A tragic anniversary

December 25 marked the 25th anniversary of the dissolution of the Soviet Union.

Two historic centennial anniversaries will take place this year. Next month will usher in the 100th anniversary of the February 1917 Revolution in Russia, which started with a great demonstration of women textile workers on International Working Women’s Day, and which within five days overthrew the czar.

Revolutionary upheavals continued throughout the czarist empire, culminating in October of the same year (November by our calendar) with the uprising of workers, peasants and soldiers, led by the Bolshevik Party of V.I. Lenin, that not only ended the monarchy for good, but overthrew the capitalist class and the entire land-owning aristocracy.

In future issues of Workers World we will write more on the tumultuous events of 1917 that ushered in the world’s first workers’ state.

For now, we take up what happened just 25 years ago and what it meant for the workers and farmers of the former Soviet Union, also called the Union of Soviet Socialist Republics or USSR.

Since its birth, the USSR had fought to survive in a hostile capitalist world. Its greatest human losses came in World War II when Nazi Germany attacked the Soviet Union in the biggest invasion in world history. Called Operation Barbarossa, Germany deployed 4 million troops along an 1,800-mile front.

After four bloody years, in which the USSR lost more than 27 million people and most of its industry, Soviet troops beat back Hitler’s armies, liberated Eastern Europe from fascism and planted the red flag on top of the Reichstag parliament building in Berlin.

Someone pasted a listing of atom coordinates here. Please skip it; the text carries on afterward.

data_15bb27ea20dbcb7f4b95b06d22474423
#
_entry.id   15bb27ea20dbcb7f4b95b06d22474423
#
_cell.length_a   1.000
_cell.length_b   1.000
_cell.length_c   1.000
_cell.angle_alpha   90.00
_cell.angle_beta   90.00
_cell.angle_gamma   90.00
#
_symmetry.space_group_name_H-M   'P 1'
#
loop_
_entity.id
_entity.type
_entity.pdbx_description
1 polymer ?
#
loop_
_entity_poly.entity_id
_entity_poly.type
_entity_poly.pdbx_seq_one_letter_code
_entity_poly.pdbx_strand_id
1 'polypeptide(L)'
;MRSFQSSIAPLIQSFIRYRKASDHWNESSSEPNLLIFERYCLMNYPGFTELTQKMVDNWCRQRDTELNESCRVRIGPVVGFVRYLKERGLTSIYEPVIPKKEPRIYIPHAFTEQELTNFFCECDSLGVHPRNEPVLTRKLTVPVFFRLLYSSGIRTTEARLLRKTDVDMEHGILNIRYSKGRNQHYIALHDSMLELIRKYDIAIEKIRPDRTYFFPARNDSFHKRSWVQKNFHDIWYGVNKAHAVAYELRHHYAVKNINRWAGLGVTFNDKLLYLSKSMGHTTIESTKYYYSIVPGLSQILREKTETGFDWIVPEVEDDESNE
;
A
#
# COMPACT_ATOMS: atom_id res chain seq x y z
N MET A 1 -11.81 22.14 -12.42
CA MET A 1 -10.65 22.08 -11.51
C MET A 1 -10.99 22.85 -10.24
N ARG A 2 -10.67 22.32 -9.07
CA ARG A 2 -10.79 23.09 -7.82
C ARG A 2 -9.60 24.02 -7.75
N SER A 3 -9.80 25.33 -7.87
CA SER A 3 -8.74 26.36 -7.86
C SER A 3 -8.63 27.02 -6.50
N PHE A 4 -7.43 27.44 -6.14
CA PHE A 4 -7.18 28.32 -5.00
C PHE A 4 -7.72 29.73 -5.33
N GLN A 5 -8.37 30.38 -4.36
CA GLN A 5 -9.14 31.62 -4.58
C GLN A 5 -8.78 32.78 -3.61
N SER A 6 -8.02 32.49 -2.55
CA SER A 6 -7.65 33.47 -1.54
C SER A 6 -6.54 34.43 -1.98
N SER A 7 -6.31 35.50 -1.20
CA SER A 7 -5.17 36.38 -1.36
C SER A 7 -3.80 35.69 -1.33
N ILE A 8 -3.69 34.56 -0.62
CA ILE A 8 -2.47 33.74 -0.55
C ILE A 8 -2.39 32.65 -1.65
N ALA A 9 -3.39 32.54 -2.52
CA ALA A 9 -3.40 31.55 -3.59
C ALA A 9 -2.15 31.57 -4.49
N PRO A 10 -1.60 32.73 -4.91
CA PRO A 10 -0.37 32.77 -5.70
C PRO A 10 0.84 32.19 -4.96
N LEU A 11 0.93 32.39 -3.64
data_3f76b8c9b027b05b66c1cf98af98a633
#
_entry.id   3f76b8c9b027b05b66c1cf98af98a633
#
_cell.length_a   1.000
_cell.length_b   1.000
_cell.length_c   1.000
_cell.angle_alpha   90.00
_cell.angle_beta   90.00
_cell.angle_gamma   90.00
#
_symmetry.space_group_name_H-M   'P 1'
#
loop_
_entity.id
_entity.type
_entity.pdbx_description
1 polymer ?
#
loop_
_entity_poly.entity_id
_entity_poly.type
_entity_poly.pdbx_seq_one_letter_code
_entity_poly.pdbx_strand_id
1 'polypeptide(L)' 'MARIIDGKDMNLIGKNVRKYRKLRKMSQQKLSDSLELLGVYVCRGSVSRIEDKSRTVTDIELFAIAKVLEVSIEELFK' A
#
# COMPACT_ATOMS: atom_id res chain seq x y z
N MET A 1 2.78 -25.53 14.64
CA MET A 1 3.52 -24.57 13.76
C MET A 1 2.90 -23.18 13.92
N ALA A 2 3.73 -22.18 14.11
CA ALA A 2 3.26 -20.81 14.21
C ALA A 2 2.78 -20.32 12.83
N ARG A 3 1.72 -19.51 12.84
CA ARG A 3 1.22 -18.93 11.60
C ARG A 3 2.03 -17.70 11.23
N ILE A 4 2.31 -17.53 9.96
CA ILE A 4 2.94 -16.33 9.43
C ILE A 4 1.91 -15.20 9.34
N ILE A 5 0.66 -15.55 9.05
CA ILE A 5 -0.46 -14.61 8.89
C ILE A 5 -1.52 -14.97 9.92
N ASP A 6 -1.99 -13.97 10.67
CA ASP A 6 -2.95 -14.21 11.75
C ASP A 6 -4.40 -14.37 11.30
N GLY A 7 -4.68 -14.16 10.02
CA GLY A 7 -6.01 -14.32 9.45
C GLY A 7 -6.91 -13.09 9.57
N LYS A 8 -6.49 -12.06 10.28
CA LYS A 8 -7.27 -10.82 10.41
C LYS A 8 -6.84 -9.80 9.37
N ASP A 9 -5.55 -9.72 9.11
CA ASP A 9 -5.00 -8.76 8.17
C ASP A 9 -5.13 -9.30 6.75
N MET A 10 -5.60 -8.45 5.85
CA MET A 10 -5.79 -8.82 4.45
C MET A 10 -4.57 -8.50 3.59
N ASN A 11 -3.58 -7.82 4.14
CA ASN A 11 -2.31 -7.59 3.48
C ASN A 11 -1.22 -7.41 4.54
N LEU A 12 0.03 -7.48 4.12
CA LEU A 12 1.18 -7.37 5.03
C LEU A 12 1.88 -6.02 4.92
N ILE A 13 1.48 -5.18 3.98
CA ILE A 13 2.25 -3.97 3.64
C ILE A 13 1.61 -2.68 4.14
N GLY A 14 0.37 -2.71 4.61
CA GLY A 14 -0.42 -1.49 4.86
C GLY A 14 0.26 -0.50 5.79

The U.S. suffered practically no physical damage in World War II. In fact, it emerged from the conflict with an economy that produced half the world’s manufactured goods. From 1946 on, the Western imperialists, led by the U.S. and Britain, started a new war — the Cold War — targeting the Soviet Union.

Cold War and arms race take toll

The USSR was still struggling to rebuild and could do little for the East European countries now allied to it, while the U.S. pumped billions of dollars into Western Europe through the Marshall Plan, stabilizing the capitalist economies there. A huge arms race accompanied the Cold War and was meant to bankrupt the weakened Soviet economy.

All these enormous pressures on the first workers’ state trying to build socialism took their toll on the Soviet system from the beginning. There eventually emerged leaders in the Communist Party who were desperate to accommodate to imperialism. By the late 1980s, two of these figures — Premiers Mikhail Gorbachev and Boris Yeltsin — made concessions that allowed the imperialists to restore capitalism in Eastern Europe. They broke up the Soviet Union into 15 separate countries and turned over its state-owned industries to private ownership, both domestic and foreign.

Many critics of the USSR who professed to be socialists welcomed these developments, hailing them as bringing a more democratic form of socialism. But they were sorely mistaken.